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Koala Siesta

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Koala Siesta
'How much can a koala bear...' it seems that they can bear quite a lot when they get plenty of rest.

For a koala a days work is broken up into 1 - 3 hours are spent grooming, moving from tree to tree and during the breeding season searching for a mate. 1 - 3 hours a day are spent feeding. This feeding occurs in numerous bouts spread across a 24 hour period, especially during the latter part of the day. This 'frenzied feeding' period can last from 5 minutes to 2 hours, as they slowly munch on eucalypt leaves. That leaves 20 hours of the koala’s day spent resting and sleeping... aahh... it's hard work being a koala...

Koala's are mainly found long Eastern Australia. Whilst koala's can be found living in a range of habitats from cool temperate zones through to sub-tropical zones, as long as the correct food source is available (being only a few varieties of eucalyptus trees), they are found in their natural habitat nestled in the branches of their favoured gum trees. In fact, they can be seen wedged in the branches of the eucalypt trees that provide them with food.

A koala eats about half a kilogram of leaves every day and will only eat from a few varieties of eucalypt. In Sydney, they eat red gums and mahoganies, whilst in northern areas of the state, they eat tallowwood and forest red gum, and in the south, manna gum. Koalas from the west prefer river red gum and ribbon gum. The koalas on Phillip Island eat manna gum, swamp gum and blue gum. Koalas can use a variety of other trees for shelter during the day and have been seen in trees including paperbark, acacia, she-oak, and brush box.

Koalas can be found in Queensland, New South Wales (although they are listed as vulnerable in NSW) and Victoria. Whilst they were wiped out in South Australia by the 1930s, they have been successfully reintroduced in some areas. They have also been introduced into selected national parks in Western Australia.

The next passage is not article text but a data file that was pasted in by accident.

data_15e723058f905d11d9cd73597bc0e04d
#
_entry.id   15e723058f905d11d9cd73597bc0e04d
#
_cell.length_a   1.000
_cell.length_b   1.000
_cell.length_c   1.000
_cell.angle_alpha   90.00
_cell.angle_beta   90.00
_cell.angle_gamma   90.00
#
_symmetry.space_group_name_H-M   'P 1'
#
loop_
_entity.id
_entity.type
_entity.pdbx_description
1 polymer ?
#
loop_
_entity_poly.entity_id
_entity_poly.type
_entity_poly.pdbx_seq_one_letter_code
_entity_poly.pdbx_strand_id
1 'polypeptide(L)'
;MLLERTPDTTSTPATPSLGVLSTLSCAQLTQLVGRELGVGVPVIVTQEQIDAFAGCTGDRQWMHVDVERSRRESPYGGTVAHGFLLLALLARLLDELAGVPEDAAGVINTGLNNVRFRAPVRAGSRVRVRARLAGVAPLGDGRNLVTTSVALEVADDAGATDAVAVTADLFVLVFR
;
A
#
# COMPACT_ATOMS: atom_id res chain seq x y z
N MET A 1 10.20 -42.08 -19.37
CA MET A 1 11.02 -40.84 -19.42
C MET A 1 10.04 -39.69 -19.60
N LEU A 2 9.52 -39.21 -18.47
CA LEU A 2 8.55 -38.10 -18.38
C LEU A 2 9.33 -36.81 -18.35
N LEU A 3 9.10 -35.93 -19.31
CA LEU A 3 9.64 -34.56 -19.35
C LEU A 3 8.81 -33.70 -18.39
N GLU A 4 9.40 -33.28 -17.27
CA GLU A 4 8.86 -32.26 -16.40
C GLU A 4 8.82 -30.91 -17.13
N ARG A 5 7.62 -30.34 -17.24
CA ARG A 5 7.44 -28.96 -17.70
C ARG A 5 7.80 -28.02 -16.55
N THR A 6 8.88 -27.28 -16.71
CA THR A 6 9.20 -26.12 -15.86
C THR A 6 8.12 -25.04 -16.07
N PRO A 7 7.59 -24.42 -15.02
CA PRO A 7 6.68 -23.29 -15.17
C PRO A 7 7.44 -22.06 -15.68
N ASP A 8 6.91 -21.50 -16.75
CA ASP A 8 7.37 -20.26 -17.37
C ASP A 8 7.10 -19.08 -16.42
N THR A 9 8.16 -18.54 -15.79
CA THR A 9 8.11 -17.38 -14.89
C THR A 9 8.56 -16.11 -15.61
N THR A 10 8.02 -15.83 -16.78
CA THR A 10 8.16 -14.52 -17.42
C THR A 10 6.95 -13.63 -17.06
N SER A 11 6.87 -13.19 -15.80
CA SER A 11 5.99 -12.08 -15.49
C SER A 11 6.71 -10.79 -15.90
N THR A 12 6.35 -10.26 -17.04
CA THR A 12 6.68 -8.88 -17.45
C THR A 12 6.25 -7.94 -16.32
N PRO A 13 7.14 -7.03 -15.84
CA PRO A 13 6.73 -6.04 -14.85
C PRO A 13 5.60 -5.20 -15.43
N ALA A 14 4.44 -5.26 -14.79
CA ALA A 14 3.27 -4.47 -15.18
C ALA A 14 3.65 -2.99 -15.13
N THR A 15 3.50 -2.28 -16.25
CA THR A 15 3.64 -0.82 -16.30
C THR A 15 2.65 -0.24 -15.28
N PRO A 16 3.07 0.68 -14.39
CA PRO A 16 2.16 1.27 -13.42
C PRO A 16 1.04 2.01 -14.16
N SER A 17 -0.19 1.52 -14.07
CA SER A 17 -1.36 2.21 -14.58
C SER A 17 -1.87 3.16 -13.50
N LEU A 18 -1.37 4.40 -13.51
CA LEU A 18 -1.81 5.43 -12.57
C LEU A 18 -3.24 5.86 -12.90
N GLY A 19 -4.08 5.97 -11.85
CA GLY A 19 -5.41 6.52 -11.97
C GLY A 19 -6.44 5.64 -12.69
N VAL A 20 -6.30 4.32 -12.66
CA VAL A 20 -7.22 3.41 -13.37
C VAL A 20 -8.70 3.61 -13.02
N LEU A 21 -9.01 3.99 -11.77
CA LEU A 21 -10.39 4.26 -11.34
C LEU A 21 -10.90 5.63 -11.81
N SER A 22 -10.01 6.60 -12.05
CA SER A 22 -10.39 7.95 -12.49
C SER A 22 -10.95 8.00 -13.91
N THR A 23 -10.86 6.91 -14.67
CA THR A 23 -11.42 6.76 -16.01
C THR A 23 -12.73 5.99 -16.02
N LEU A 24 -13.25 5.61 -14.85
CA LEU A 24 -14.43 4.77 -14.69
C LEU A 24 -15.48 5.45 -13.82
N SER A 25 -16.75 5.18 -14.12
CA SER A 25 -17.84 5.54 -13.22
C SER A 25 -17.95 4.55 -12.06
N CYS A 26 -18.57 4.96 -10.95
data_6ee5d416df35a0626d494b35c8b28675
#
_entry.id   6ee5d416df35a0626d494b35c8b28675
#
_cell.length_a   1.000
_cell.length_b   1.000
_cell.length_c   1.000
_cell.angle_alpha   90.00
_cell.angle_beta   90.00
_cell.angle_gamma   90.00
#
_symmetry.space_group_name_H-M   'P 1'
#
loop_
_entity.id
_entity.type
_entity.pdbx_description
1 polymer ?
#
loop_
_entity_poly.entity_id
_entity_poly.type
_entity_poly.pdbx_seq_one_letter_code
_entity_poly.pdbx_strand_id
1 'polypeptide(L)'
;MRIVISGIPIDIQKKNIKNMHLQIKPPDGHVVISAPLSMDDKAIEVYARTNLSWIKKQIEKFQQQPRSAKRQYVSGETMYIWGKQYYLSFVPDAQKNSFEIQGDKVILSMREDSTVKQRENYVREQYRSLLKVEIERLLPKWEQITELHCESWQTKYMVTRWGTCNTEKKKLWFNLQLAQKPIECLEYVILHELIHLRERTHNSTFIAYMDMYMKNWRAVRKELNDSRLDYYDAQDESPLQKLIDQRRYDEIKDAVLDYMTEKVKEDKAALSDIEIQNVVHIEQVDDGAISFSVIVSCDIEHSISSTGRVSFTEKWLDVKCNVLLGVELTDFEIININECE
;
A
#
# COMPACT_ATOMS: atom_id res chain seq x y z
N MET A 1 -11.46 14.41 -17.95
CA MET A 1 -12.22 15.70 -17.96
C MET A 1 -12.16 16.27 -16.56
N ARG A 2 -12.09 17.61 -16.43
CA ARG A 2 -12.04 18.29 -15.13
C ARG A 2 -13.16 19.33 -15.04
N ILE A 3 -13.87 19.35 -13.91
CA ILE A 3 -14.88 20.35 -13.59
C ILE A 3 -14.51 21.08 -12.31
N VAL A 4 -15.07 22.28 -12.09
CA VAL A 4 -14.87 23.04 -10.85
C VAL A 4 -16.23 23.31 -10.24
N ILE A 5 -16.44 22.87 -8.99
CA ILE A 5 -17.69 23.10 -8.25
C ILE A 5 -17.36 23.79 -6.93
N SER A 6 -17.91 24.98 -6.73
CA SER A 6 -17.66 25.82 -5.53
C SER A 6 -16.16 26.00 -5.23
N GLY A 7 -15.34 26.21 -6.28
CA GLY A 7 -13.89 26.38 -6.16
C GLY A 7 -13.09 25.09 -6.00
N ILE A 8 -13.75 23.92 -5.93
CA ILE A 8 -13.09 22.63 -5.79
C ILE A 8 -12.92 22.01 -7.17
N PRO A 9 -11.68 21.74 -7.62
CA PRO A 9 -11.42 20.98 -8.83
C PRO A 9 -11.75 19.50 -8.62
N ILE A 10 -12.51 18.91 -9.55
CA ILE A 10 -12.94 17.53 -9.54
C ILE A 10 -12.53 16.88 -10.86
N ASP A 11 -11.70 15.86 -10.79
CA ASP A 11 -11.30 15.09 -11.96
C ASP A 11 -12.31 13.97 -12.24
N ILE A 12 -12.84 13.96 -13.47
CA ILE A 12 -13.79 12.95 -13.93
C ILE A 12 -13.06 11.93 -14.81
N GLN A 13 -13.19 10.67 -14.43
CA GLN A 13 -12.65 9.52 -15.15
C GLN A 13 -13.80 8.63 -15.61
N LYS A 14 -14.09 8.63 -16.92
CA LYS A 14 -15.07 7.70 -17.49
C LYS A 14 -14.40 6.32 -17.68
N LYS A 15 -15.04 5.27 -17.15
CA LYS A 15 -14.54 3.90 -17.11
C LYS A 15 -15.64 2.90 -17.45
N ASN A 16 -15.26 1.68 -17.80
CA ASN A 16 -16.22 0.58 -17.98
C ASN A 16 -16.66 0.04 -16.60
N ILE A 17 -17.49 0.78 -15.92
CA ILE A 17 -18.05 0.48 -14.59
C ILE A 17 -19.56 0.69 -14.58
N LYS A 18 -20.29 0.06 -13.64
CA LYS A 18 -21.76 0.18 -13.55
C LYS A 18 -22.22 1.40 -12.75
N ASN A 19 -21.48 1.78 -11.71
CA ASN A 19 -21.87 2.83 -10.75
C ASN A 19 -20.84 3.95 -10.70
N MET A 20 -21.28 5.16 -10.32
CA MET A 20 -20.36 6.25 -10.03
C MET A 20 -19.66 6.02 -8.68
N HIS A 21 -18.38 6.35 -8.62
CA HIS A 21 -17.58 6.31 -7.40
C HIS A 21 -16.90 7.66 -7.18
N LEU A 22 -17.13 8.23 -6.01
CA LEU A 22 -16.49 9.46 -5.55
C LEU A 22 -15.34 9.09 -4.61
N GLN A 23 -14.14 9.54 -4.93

Of course there are a number of parks, reserves and zoos in Australia, offering an opportunity to get a close up view of these wonderful creatures, such as Phillip Island in Victoria, Kangaroo Island in South Australia and Cohunu Koala Park in Western Australia. There is also a thriving colony of koalas found in Gunnedah, NSW.

Did you know, although they are often referred to as ‘koala bears’, they are actually marsupials. The koala’s closest relative is the wombat, as they both have pouches which open towards the rear. Whilst this method of carrying the young is fine for the wombat, the koalas need strong muscles ringing the pouch to prevent their young from falling out.

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How Much Sleep Can a Koala Bear - Snapshots from Australia

Koala siesta... © Ausemade Pty Ltd
Koala siesta...
Afternoon siesta for sleeping koalas... © Ausemade Pty Ltd
Sleeping koala... © Ausemade Pty Ltd
Koala... © Ausemade Pty Ltd
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